|01-10-2013 04:58 PM|
|sedanbob||I'm having a little trouble visualizing your situation. If the transmission was 3 down and the original rear 3 up, then the new springs raised the back of the chassis, that should have reduced the angle that the transmission was down, not increased it. It should now be closer to level (or raised slightly above level). Without changing anything else, adding lowering blocks to the rear (equal to the increase because of the new springs) should return everything to the previous alignment. You would probably need to use an angled block to adjust the pinion angle now, lowered or not.|
|01-10-2013 01:18 PM|
|01-10-2013 01:14 PM|
I don't really understand the degrees-down and degrees-up description...and how that works with the truck being raised...
...but at the heart of it and however the body sits, the centerline of the trans output shaft and the centerline of the pinion shaft need to be parallel with each other as seen from the side.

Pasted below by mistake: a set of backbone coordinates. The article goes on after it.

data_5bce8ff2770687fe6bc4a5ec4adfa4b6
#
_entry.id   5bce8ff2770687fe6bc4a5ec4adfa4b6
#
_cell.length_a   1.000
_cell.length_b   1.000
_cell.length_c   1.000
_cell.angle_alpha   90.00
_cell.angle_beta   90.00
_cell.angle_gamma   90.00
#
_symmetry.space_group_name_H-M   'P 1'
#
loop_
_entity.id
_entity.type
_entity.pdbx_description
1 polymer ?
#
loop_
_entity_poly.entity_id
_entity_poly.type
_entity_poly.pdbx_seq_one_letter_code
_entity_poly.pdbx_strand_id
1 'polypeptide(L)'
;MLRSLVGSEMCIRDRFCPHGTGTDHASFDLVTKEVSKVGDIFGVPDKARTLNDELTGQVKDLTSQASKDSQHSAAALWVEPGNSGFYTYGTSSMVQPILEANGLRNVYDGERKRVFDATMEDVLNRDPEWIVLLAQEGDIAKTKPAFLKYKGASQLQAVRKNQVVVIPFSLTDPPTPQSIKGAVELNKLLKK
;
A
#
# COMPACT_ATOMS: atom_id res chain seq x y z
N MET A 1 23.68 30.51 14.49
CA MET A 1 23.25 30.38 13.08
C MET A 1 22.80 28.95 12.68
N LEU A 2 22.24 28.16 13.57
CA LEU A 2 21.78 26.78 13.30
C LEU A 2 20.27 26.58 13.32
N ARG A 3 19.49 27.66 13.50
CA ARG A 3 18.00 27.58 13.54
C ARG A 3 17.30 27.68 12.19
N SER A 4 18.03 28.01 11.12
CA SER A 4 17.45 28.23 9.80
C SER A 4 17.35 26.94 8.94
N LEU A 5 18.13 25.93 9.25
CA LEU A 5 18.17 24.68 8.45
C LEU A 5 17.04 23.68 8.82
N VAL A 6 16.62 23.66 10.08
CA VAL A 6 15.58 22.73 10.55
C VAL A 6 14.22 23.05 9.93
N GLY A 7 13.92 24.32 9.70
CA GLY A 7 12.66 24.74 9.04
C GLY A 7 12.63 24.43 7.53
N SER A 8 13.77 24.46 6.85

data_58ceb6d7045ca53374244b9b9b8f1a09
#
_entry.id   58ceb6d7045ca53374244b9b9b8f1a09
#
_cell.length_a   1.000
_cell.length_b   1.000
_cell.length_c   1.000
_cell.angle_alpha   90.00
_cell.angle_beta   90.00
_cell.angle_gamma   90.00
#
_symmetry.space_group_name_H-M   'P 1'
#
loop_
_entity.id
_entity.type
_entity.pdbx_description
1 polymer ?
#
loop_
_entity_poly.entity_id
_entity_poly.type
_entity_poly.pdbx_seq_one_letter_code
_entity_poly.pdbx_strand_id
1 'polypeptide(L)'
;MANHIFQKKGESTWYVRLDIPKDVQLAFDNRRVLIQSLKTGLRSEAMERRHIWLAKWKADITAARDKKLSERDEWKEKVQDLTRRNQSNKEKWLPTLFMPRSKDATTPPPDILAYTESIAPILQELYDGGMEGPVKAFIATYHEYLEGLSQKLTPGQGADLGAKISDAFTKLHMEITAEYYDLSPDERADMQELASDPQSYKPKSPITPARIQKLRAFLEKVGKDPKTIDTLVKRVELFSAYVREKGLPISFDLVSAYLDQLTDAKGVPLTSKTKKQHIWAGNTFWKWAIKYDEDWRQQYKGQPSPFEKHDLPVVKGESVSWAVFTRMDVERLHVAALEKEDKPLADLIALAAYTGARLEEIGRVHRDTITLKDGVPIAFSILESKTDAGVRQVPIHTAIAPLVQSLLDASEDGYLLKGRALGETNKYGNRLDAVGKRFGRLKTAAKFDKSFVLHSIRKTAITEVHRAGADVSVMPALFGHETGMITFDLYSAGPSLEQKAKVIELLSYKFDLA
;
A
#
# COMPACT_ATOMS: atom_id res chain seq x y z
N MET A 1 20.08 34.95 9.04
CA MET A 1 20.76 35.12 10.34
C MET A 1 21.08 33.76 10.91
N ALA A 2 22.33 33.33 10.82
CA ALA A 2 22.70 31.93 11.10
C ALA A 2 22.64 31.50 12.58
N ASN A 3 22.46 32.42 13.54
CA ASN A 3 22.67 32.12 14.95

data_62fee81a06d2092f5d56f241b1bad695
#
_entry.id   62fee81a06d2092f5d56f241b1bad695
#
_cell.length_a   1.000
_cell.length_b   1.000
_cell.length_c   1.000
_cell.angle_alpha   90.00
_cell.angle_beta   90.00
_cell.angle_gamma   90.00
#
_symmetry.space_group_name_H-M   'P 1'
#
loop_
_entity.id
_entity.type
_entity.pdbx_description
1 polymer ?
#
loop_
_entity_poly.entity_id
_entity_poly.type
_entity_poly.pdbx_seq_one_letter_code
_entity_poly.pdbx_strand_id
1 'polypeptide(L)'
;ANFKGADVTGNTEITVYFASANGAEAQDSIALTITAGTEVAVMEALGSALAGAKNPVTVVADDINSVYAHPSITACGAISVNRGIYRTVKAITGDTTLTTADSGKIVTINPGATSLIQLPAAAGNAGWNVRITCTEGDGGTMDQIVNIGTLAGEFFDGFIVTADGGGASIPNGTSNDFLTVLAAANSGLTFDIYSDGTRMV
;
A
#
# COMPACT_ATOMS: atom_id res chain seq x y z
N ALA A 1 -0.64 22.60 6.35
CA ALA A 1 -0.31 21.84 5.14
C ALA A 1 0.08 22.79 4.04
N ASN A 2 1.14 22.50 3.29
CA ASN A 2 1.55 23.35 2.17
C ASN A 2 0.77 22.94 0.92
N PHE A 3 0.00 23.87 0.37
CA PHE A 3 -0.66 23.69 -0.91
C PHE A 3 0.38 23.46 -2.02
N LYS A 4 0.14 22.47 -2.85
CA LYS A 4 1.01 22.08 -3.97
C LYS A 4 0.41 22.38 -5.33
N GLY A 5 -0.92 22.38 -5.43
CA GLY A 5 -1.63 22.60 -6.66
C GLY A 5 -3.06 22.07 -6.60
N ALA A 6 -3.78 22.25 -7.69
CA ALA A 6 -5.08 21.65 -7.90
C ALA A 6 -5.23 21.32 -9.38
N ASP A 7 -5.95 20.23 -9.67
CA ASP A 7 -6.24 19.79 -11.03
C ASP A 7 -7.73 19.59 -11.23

|01-10-2013 12:29 PM|
Transmission and Pinion Angles
Can some one PLEASE set me straight on setting the proper angles on the output shaft of the transmission and pinion. I have read so many discussions about this and it becomes confusing to understand.
1951 Chevy Pick-up, 700R4, leaf springs, 1972 Chevy truck differential.
Everything was fine until I replaced the leaf springs. The original springs were pretty flat and the new ones are bowed properly. I now have a rake to the front end. It now vibrates at 65-70. Previously, I set the transmission at 3* down and the pinion at 3* up and everything was fine. Now, I can't raise the transmission far enough to get to the 3* down position. Currently the transmission is at 7* down. I did not build the truck so I am stuck with what I have. If I raise the transmission any further, I pick up all kinds of rattles and vibrations from the drive line touching the body.
Can I keep the transmission at 7* down and set the pinion at 7* up to cancel harmonics?
Thanks in advance for your comments.